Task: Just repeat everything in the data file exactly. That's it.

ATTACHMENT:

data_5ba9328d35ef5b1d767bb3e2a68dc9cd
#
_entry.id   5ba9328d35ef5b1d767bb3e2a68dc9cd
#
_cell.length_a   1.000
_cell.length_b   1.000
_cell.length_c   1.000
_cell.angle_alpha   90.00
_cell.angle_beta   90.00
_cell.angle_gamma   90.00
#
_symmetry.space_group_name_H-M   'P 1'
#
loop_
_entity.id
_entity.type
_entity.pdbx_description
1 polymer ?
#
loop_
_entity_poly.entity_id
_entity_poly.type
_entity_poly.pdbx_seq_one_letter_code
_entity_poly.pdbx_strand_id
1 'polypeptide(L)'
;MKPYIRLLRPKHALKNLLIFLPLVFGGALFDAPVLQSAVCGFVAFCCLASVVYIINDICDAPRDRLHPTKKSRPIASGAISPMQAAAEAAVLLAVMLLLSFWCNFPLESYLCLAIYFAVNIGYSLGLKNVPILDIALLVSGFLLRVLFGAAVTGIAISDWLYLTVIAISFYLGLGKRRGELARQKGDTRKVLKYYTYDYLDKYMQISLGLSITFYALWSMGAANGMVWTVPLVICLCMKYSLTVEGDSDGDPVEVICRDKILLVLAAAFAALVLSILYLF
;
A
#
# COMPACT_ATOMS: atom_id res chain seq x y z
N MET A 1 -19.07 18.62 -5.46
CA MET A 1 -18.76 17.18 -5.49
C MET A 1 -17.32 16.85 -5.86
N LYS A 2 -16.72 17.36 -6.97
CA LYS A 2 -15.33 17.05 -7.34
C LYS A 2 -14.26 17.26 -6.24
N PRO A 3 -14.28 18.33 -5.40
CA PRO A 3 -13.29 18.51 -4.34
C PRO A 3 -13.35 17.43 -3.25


data_5ba9328d35ef5b1d767bb3e2a68dc9cd
#
_entry.id   5ba9328d35ef5b1d767bb3e2a68dc9cd
#
_cell.length_a   1.000
_cell.length_b   1.000
_cell.length_c   1.000
_cell.angle_alpha   90.00
_cell.angle_beta   90.00
_cell.angle_gamma   90.00
#
_symmetry.space_group_name_H-M   'P 1'
#
loop_
_entity.id
_entity.type
_entity.pdbx_description
1 polymer ?
#
loop_
_entity_poly.entity_id
_entity_poly.type
_entity_poly.pdbx_seq_one_letter_code
_entity_poly.pdbx_strand_id
1 'polypeptide(L)'
;MKPYIRLLRPKHALKNLLIFLPLVFGGALFDAPVLQSAVCGFVAFCCLASVVYIINDICDAPRDRLHPTKKSRPIASGAISPMQAAAEAAVLLAVMLLLSFWCNFPLESYLCLAIYFAVNIGYSLGLKNVPILDIALLVSGFLLRVLFGAAVTGIAISDWLYLTVIAISFYLGLGKRRGELARQKGDTRKVLKYYTYDYLDKYMQISLGLSITFYALWSMGAANGMVWTVPLVICLCMKYSLTVEGDSDGDPVEVICRDKILLVLAAAFAALVLSILYLF
;
A
#
# COMPACT_ATOMS: atom_id res chain seq x y z
N MET A 1 -19.07 18.62 -5.46
CA MET A 1 -18.76 17.18 -5.49
C MET A 1 -17.32 16.85 -5.86
N LYS A 2 -16.72 17.36 -6.97
CA LYS A 2 -15.33 17.05 -7.34
C LYS A 2 -14.26 17.26 -6.24
N PRO A 3 -14.28 18.33 -5.40
CA PRO A 3 -13.29 18.51 -4.34
C PRO A 3 -13.35 17.43 -3.25